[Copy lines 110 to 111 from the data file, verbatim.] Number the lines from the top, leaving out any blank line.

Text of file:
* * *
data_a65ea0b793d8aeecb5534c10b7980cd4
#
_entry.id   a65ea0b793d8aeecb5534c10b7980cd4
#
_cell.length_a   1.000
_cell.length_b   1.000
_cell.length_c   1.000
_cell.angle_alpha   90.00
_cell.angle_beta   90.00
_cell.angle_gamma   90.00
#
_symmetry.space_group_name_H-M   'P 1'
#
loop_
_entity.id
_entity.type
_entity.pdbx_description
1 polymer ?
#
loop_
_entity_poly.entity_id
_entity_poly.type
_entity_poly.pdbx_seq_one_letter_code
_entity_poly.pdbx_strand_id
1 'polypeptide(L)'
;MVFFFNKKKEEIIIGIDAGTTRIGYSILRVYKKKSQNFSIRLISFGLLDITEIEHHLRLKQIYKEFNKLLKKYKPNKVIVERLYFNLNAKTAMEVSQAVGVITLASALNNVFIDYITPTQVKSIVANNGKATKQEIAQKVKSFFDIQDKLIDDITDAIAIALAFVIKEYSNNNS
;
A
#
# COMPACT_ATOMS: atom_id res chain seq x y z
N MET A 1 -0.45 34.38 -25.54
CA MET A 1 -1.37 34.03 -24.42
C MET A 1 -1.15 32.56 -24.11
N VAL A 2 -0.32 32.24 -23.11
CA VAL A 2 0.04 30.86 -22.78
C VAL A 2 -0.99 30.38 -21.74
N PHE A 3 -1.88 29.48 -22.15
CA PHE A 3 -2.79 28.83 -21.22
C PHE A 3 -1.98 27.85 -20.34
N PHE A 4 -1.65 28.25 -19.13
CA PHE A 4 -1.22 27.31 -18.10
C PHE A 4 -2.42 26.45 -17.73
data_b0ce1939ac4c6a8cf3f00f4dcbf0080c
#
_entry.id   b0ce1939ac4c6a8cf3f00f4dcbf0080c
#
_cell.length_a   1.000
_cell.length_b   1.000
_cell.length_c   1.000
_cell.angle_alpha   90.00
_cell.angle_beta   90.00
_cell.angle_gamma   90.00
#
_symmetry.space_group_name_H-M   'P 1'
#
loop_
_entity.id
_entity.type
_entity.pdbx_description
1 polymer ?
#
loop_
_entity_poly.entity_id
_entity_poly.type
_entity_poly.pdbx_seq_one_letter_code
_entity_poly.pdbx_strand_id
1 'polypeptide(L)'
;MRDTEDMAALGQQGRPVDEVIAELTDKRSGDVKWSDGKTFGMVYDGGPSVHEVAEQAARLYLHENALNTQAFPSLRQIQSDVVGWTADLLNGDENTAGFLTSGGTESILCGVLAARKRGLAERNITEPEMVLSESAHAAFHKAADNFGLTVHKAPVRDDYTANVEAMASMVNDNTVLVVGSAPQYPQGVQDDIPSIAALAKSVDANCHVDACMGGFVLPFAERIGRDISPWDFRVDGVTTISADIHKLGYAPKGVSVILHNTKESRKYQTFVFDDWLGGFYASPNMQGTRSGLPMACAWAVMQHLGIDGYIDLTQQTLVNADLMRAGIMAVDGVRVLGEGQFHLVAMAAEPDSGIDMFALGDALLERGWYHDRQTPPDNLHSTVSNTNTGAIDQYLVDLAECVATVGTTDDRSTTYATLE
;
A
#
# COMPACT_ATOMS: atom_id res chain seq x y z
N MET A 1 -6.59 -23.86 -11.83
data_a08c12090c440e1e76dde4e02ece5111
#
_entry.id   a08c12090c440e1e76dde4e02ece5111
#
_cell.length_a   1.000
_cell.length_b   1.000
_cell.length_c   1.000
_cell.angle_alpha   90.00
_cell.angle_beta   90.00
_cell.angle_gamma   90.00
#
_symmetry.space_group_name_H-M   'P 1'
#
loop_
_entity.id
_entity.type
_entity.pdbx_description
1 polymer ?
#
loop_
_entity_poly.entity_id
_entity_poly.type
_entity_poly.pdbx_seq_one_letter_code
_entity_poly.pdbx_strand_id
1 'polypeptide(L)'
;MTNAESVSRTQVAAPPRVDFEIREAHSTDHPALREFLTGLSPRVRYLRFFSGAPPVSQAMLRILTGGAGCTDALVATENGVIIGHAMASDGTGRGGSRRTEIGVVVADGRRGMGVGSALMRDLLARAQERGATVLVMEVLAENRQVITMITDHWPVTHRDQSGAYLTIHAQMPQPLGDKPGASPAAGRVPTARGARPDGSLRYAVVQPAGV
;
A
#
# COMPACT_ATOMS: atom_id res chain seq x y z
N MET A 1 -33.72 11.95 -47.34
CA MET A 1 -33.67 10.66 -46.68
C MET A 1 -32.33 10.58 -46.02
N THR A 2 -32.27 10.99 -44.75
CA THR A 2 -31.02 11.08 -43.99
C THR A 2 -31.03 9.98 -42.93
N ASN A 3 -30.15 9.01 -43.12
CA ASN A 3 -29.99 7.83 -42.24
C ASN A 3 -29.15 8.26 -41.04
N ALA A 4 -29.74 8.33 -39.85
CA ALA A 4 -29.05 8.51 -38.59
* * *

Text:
N ASN A 3 -30.15 9.01 -43.12
CA ASN A 3 -29.99 7.83 -42.24